By Kamaria Muntu
17th October 2012, 15:30 GMT
Our world is full of sound
Our world is more lovely than anyone’s
tho we suffer, and kill each other
and sometimes fail to walk the air ~ Amiri Baraka
An artist had landed. Not just any artist, but a powerful maker of word to art …to vision….
He had landed
someone with whom I had been in other spaces and rooms over the years, but had barely spoken to. Being from the States and taking for granted that I could probably see him at any given time, at some festival, playhouse, conference or reading – even though I hardly ever did, I still took it for granted. But on the other side of the same Atlantic, it felt a little different.
An artist, a poet landed on 9th October 2012 on the Eastside and I had to be there.
Actually he probably landed a few days before to get set up in his hotel and begin his schedule; a couple of dates in the city, then on to the Manchester Literature Festival. But it was Tuesday the 9th of October that I was going to see him at Rich Mix near Brick Lane. The him of whom I’m referring, of course, is Amiri Baraka the legend, but I do hate that word, legend. For who Baraka is and has been for so long is of a much more intimate significance than the platitudinous timbre of that word. Amiri Baraka, the poet, the friend to all who recognise the purity of passion that is at the centre-point of those who write to make music, to make palpable sound that penetrates, permeates the crap.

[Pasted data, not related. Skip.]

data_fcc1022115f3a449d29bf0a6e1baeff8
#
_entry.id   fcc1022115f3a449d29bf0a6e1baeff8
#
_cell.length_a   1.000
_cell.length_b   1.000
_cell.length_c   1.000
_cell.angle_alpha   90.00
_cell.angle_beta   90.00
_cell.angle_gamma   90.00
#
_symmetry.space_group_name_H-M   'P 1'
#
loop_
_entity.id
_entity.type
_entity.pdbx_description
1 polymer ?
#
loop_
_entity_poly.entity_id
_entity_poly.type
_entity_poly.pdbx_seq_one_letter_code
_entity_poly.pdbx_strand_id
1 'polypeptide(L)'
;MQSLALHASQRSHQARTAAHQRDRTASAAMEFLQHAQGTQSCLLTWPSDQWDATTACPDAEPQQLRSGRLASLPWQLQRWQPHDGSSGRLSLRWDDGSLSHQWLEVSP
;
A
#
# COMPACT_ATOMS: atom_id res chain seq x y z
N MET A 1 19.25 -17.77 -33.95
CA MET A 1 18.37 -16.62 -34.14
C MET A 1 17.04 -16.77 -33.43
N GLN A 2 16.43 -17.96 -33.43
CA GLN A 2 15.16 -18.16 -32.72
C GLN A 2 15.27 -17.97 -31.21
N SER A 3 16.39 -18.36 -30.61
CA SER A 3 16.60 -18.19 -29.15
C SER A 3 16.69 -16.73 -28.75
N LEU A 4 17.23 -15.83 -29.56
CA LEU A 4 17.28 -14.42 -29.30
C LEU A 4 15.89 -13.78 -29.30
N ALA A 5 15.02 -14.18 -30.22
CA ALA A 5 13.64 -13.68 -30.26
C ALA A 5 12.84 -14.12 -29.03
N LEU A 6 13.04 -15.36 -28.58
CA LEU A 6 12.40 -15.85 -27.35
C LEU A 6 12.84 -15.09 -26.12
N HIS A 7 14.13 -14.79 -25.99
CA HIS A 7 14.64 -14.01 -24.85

It was rainy, damp – this is London. He’d come from Newark, USA. I was exhausted. This past year like many before had been particularly hard. 2013 around the corner, perhaps the promise of a little down time, some Spanish or Parisian sun, but if not then no matter, something real was rolling in. And as I rode the underground to Liverpool station, I felt a slight irritation contemplating the long hours before the main event, – there would be a workshop from 4-6 pm, then an hour to kill before 7, which I thought was the start of the program. Turns out it was 7:30, which is critical because I was so anxious to see this man.
Art is clean water and air to me, poetry beloved as far back as the age of four. Art is not a commercial thing, not an athletic event or ego thing, although with humans being humans these elements factor.
But to paraphrase a close colleague of Mr Baraka’s from way back in the day, when the builders of the Black Arts Movement were transforming and evolving a Black canon; poetry is prayer to me, “a way into things.”
Too early, we stood waiting, my daughter and I the first ones in the queue. He entered, and he was beautiful, silver-haired and more bent than I had ever seen him, but his presence was unmistakably strong. Not strong in the way of artificial celebrity, but in the way of true celebration – a dancing spirit that continues to make its sizable imprint on the aesthetic value of each location it touches. He was dapper to be sure, dressed in the up-south style of mature men of his kind. When he walked in, I introduced myself as a friend of a long-time friend of his. What I had not anticipated was how much warmth would walk in with him on that damp, chilly night. He returned my greeting ever so kindly before attendants shuffled him through the side door.